05 November 2012

After the Storm

After the storm. My flat was in the blackout area. Photo: Iwan Baan for New York Magazine.
Hurricane Sandy. Those two words will forever be associated in my mind with one of the strangest weeks of my life. On the Saturday before the storm, I went up to Central Park to take in the last fall colours before enjoying an exhibit at the nearby New York Historical Society while on Sunday I did laundry, cleaned my flat, and stocked up on supplies. And then Monday, while I was home watching the news, all hell broke loose. A substation on 14th Street exploded and with it Manhattan below 31st Street on the West Side, including my neighbourhood, and below 39th Street on the East Side, was plunged into darkness. I was now without power, hot water, or heat.

The next four days were spent walking uptown in search of heat and a place to charge my phone and laptop. I tried to stay out as long as I could before heading back to my flat that grew colder each day. On my second day without a shower, I visited a hair salon and got my hair washed and blow-dried, which made me feel half-human. On the third day I went to the movies (time of crisis? Call on Liam Neeson). Every day ended with the return to the black hole that was the bottom half of Manhattan. Flashlight in hand, I walked from bright lights into nothing. Back at home, I huddled under the covers with my cat, Poe, trying to stay warm. I had no cell service so I would watch a DVD on my laptop before going to sleep.

Meanwhile Uptown the lights were blazing in Times Square. Photo: Michele.

It quickly became apparent that my city had been divided into two: the city of haves and the city of have-nots. Downtown, the streets were quiet save for the sound of the occasional generator and the wail of sirens. Cars drove by slowly (none of the street lights worked) and everywhere people looked cold and tired. If anything, this storm showed us how dependent we all are on our phones; there was an overwhelming need to stay connected with family, friends, and the world. In the cafes that had power just north of the blacked-out area strangers shared tables and exchanged stories, always asking the number one question on everyone’s minds—when was the power coming back on?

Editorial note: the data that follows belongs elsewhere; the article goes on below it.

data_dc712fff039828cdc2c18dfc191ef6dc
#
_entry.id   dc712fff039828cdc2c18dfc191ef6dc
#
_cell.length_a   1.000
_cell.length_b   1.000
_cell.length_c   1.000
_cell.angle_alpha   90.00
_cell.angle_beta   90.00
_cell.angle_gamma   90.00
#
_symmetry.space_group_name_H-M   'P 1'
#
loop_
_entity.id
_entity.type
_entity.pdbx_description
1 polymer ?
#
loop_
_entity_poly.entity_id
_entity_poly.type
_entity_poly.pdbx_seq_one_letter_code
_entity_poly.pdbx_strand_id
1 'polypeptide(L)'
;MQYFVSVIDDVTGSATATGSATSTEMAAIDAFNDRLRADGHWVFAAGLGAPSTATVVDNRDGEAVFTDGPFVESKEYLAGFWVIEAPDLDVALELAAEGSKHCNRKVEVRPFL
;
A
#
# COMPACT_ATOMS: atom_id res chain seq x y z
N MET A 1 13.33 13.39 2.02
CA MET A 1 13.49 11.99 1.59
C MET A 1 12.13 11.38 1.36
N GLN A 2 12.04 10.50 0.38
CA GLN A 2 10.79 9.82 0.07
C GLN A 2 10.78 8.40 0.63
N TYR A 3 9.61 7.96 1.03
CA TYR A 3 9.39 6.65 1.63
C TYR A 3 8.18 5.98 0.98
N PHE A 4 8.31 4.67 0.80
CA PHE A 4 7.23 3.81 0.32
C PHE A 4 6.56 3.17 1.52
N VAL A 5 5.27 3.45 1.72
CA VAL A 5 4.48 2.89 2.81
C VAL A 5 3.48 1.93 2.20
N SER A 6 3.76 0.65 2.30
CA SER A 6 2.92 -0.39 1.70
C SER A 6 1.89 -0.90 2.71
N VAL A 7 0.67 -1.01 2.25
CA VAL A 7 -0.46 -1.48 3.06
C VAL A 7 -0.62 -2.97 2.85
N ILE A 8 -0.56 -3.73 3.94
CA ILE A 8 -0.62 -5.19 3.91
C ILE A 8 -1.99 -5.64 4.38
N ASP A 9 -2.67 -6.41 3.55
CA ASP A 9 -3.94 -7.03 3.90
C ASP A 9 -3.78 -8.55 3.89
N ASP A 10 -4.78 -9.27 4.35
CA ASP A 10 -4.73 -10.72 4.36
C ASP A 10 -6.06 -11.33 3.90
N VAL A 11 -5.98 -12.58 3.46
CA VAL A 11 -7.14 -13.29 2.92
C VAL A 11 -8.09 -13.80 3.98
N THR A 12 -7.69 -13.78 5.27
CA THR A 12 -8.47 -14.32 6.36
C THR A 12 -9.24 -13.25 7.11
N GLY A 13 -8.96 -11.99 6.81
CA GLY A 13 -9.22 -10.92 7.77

Uptown was a different story. Locals and tourists were shopping, taking photos, dining in restaurants—everything was normal. Here and there, I would spot a fellow refuge with the ever-telling phone and power cord in hand and a slightly dazed look on his/her face. I met many kind people like the woman at the Apple store who found me a chair and an outlet and told me to stay as long as I wanted. I have since heard stories of rudeness, of indifference. I hope these were far and few between.

Friday morning a colleague who lives on the Upper East Side offered me a hot shower, which I greedily accepted. It’s amazing how being clean can make everything seem better. On my way home, I walked by the Frick and stopped to look at the flowers in the garden—a nice spot of colour on a grey day. Later that evening, walking back to my place, I noticed that there seemed to be light. I crossed my fingers and picked up the pace. Turning on my block, I saw the lights on in my building and practically shouted. Upstairs, I found the heat already kicking on. I never knew how much I could love the sound of my hissing radiator.

This building lost its front and appeared like a dollhouse whose rooms you could look right into. Photo: Michele.

My neighbourhood was fortunate. It didn’t suffer too much damage save for a building on Eighth Avenue that lost its front. Further south it’s a different manner. South Street Seaport was inundated with water. Just a few weeks ago I was there, taking photos, which I am so happy I did. The lovely Bowne & Co. was flooded and restaurants that have been there for decades were wrecked. I don’t even know what became of the ships. My subway lines were flooded and my office building in Soho had no power, resulting in a week of no work.

Leaves on the ground in Chelsea were one of the reminders that a storm had passed through. Photo: Michele

I am one of the lucky ones. My power came back on in less than a week. There are thousands of others who are still suffering and have no heat. The nights are only getting colder and now a nor'easter is headed our way. Let's pray the lights come back on for them soon.For updates on the Hurricane aftermath, visit this New York Times page here. Want to help with the relief effort? Here's one good way.

No comments:

Post a Comment


Related Posts Plugin for WordPress, Blogger...